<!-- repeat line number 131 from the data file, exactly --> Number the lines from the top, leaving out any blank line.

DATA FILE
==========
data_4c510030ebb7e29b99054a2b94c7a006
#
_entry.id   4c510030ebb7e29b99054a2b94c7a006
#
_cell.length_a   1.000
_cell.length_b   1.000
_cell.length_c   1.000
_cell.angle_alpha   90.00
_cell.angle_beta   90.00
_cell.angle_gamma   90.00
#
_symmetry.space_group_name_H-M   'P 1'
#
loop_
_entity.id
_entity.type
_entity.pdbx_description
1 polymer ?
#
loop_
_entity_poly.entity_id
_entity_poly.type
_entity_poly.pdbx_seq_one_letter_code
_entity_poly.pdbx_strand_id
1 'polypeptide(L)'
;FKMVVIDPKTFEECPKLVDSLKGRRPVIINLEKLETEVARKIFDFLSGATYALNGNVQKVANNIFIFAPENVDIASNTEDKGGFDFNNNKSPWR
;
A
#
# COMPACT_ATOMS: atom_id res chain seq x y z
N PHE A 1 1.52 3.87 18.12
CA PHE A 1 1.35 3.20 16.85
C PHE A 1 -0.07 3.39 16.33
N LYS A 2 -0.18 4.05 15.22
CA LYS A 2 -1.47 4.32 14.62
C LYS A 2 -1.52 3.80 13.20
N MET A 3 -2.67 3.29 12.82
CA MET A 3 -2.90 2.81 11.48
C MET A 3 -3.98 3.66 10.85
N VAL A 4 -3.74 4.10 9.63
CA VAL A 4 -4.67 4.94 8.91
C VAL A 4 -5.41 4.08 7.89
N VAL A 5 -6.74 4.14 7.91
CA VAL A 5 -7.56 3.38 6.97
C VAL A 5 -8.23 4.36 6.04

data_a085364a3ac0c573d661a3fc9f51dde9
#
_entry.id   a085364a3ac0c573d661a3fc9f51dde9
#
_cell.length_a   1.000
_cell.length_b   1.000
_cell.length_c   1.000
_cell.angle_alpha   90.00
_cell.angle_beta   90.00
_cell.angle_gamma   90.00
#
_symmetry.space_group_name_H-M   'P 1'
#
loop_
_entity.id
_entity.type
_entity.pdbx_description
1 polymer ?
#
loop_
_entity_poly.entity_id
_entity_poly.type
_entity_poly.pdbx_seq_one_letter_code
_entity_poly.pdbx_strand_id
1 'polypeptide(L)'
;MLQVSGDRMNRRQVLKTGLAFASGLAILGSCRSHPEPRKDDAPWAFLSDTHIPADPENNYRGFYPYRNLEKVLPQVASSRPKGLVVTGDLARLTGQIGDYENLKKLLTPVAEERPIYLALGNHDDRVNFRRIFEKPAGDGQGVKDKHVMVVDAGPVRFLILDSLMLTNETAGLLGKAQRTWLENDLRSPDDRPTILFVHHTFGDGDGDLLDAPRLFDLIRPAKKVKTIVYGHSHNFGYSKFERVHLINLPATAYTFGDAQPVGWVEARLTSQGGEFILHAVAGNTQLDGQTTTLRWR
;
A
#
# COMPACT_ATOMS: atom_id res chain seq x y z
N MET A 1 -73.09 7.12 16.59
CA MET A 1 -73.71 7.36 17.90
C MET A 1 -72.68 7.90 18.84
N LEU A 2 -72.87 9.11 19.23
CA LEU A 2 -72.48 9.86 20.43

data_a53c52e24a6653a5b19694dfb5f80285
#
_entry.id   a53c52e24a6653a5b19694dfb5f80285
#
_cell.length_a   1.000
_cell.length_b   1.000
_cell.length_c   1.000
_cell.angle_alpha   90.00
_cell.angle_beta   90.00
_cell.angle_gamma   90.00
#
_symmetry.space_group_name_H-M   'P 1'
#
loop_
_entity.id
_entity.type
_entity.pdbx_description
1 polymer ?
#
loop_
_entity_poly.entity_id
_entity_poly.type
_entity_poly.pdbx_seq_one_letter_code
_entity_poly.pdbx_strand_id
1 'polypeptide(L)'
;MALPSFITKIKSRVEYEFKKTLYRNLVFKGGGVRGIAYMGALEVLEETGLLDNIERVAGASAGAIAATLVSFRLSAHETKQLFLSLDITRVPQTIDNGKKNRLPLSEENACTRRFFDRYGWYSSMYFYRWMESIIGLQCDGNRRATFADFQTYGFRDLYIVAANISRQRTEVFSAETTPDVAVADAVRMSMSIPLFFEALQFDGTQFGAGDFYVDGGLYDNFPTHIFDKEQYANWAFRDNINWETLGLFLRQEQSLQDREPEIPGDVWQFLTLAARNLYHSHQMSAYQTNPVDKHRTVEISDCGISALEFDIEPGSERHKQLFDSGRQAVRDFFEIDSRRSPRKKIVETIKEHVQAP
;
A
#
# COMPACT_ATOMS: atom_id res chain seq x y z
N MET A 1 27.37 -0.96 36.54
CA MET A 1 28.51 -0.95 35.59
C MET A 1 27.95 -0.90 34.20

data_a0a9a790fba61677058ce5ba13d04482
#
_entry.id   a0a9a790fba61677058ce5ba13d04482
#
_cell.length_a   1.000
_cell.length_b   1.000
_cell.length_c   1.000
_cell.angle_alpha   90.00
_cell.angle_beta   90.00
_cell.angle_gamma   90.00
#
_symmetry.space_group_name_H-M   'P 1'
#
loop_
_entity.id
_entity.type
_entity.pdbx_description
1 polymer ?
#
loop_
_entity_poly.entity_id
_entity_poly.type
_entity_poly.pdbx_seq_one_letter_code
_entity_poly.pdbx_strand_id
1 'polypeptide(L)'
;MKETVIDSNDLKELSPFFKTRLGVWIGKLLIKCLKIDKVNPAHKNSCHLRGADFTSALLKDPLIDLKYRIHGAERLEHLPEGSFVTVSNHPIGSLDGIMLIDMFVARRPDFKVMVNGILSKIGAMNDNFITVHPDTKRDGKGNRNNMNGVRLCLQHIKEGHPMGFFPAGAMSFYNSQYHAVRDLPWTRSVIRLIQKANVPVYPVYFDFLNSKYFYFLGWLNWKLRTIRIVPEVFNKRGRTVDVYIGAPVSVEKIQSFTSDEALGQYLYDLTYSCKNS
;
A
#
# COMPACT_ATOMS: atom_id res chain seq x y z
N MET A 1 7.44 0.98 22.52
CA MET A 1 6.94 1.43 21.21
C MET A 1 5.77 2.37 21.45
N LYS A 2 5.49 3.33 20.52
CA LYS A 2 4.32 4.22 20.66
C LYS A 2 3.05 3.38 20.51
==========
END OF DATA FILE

1 polymer ?